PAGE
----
The day before I was due to leave, I asked for my clothes so I could make the rounds in the local town. I wanted to thank the people who had been nice to the 'Englishman in the hospital'. They wouldn't give me my clothes. It was against the rules. So, I wandered around town in a loose unbelted, cloth hospital robe and hospital backless slippers. Had an enjoyable evening with several friends and I wasn't arrested.

                  So, can that be my criticism of Sweden's socialist hospital system? No. My beef is with the large woman who used a hard scrubbing brush to clean me off when I was helpless!

                  Typical socialist sadism.

                  More seriously, the major problem of socialism seems to arise from redistribution of income from those who work to those who don't. All countries carry out a redistribution from those who have to those who haven't. Socialism takes it further.

                  US redistribution seems to go indiscriminately to both rich and poor - 79% of the American budget consists of transfer payments. When I see that the Duke of Westminster received £3 million over 10 years I think that maybe we are closer than we admit.  

                  The advantage that modern nation-states have is the enormous power to produce they enjoy. This is what maintains controlled economy systems that are by their nature inefficient. How long they can run without crashing is anyone's guess, however, they survive.

                  The problem is the threshold between giving and getting. If you are on the working side of the threshold, it becomes apparent that you can do almost as well by not working. Slipping across into the non-work area becomes most attractive. In fact, a little untaxed work off the books can allow you to do better than you could with a job.

                  Officials try to stop this, but without being nasty, I'm not sure they can do much to prevent it.

                  You have your Northern England where jobs aren't plentiful. We have the hell-holes of the urban ghettos with the added fear of being shot or knifed. (Maybe that's becoming true in urban Britain with 'no-go' areas.)

                  What a shock to many Americans when Katrina exposed a horrible New Orleans that began only a couple of blocks from Bourbon Street, but which tourists never see. On the other hand, when I last went to the September Festival at Notting Hill Gate, there seemed to be more police than residents and visitors combined (maybe they were more noticeable).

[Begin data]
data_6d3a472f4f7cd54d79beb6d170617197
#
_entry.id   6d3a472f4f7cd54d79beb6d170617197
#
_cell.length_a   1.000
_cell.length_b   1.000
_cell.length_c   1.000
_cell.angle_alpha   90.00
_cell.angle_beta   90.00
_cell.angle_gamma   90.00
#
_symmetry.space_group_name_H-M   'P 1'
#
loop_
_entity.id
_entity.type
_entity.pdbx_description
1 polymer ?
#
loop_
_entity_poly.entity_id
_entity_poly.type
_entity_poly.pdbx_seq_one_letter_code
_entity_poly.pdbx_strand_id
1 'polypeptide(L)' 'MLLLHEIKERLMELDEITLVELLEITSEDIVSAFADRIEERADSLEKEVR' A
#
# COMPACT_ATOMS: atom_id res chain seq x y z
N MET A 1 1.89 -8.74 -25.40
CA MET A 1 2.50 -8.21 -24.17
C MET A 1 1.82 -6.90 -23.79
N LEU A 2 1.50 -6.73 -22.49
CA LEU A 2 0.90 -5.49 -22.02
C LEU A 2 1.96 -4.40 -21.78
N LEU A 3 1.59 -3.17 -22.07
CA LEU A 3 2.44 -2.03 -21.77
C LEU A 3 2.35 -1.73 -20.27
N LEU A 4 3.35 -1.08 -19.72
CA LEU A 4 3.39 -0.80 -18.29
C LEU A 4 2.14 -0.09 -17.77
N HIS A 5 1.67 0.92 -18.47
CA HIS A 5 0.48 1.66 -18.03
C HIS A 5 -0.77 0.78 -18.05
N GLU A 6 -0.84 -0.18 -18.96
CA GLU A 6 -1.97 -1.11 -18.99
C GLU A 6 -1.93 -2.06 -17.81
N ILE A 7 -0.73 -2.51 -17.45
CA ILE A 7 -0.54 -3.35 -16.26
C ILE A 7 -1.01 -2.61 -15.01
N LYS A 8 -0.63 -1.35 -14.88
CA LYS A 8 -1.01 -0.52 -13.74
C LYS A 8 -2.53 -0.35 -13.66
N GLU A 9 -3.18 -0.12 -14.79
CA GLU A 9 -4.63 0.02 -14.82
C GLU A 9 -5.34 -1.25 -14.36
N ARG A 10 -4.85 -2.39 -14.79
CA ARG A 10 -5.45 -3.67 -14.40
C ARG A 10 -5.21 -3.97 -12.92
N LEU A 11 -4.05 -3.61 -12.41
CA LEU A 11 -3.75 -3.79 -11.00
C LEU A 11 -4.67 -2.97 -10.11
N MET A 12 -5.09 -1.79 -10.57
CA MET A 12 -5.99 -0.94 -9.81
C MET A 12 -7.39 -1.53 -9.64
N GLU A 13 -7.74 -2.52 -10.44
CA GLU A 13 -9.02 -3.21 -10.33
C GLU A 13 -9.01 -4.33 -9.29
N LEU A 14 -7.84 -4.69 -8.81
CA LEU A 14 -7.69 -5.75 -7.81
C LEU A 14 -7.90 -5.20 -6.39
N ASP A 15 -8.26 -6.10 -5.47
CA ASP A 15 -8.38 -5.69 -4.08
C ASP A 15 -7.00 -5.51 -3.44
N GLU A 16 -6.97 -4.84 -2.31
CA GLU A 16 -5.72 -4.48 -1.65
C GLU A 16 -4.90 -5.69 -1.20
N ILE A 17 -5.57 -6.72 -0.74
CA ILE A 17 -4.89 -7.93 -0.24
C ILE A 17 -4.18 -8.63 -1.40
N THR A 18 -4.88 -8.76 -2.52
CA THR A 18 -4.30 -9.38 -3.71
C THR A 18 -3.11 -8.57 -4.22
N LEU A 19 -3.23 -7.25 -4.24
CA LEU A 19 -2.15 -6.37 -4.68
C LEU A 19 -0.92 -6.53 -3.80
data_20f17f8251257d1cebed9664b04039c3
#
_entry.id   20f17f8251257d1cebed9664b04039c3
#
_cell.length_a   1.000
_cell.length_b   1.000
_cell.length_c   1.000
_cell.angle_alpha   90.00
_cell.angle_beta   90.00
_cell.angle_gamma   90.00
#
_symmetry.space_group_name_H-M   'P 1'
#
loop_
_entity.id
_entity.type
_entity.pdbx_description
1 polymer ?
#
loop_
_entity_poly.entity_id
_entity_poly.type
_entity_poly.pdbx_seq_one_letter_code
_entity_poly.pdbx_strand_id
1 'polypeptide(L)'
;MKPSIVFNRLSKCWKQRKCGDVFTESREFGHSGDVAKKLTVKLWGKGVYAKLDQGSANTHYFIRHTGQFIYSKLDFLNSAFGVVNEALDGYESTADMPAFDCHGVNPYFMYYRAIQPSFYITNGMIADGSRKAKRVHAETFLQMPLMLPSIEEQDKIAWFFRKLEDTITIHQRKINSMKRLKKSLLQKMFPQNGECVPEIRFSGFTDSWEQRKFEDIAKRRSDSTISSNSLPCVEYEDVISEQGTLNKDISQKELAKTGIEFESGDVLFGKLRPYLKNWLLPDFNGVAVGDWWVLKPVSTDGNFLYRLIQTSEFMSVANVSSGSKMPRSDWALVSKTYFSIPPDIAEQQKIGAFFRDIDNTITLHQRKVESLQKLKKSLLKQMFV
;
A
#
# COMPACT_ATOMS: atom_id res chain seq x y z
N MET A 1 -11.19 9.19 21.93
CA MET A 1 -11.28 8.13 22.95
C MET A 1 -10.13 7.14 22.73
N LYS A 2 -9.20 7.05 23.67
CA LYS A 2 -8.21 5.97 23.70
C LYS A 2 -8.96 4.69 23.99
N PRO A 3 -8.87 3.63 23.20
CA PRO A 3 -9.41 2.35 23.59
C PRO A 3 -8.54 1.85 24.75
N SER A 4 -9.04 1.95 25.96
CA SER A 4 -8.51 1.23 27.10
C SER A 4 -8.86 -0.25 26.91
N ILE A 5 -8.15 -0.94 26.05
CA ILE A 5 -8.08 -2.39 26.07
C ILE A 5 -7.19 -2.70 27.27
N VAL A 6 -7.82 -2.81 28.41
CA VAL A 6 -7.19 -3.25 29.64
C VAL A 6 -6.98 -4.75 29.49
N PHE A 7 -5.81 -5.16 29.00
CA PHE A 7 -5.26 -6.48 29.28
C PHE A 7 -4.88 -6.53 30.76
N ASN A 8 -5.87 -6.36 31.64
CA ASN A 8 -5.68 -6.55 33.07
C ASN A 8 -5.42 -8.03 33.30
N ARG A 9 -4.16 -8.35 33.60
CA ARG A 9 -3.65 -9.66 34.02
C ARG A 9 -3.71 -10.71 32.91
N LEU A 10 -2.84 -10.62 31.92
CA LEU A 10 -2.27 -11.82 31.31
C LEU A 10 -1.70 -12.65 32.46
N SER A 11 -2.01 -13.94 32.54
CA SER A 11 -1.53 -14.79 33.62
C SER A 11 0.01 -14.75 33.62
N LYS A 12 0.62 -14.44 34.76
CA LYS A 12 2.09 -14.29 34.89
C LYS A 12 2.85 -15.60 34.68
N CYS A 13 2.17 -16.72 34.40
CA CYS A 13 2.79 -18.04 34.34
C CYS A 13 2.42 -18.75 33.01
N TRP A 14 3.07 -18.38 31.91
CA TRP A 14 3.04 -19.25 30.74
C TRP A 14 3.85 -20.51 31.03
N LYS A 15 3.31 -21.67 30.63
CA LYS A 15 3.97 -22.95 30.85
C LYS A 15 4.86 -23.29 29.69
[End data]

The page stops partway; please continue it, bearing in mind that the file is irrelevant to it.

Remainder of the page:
I would say that if capitalism hasn't the answer, then neither does socialism. Better to head for the Georgist solution that seeks to remove privilege and leave people free.

                  Then, there is communism. I remember a high school student who regarded Henry George as a fool for seeking to reform society through the ballot box, when it can only be done from the barrel of a gun. Yep! His parents were communists.

                  However, you are right about Marx.

                  After boring us for two volumes, he brightens up in Volume III. Most important is his 'discovery' that surplus value disappears into ground rent. As it happens, his surplus value contention is pretty weak, but troubling is that given our enormous power to produce, as Henry said, 'Why is it so hard to make a living.'

                  Well, we know why. Labor's production is being drained away by rent (actually rack-rent).

                  Marx also pointed out that the Industrial Revolution was financed out of landlord rents. This leads me to ask - why then do we chase after the capitalists? It would make more sense to go after the people who financed capitalism with ill-gotten gains than the blokes who were trying to make it work.

                  However, we both want the same thing. The well clichéd 'Liberty and Justice for All.'

                  Nothing would please me more than to see Britain adopt full Rent collection and then begin to discard much socialist superstructure because it was no longer necessary.

                  Meanwhile, we'll keep the discussion going.

                  Harry

                  *********************************
                  Henry George School of Los Angeles
                  Box 655  Tujunga  CA  91042
                  818 352-4141
                  *********************************

                  ________________________________

                  From: LandCafe@yahoogroups.com [mailto:LandCafe@yahoogroups.com] On Behalf Of Wetzel Dave
                  Sent: Friday, November 24, 2006 2:33 AM
                  To: Dan Sullivan; landcafe@yahoogroups.com
                  Subject: RE: [LandCafe] "Progressive" is not "Socialist"